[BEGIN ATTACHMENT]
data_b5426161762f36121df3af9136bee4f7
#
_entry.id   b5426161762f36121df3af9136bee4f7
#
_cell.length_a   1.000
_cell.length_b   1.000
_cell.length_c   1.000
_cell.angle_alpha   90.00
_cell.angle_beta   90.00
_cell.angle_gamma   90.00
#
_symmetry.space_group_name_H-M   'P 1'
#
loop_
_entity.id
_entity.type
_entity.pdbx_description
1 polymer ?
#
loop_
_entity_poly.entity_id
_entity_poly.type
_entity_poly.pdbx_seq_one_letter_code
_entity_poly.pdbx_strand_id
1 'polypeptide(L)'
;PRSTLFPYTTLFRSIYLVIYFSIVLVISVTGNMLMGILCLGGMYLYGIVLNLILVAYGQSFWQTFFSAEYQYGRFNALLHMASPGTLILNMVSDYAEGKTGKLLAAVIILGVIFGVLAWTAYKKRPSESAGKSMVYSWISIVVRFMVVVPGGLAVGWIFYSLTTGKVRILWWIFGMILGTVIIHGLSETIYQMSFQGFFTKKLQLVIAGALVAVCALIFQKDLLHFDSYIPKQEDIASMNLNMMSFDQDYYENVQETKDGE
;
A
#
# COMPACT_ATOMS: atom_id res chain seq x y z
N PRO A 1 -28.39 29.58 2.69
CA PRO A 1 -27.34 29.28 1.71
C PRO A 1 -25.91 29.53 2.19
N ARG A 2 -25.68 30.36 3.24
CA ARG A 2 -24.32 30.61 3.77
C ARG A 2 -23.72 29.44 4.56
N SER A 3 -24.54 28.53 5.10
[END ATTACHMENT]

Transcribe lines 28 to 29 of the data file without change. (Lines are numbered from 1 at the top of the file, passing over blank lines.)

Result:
A
#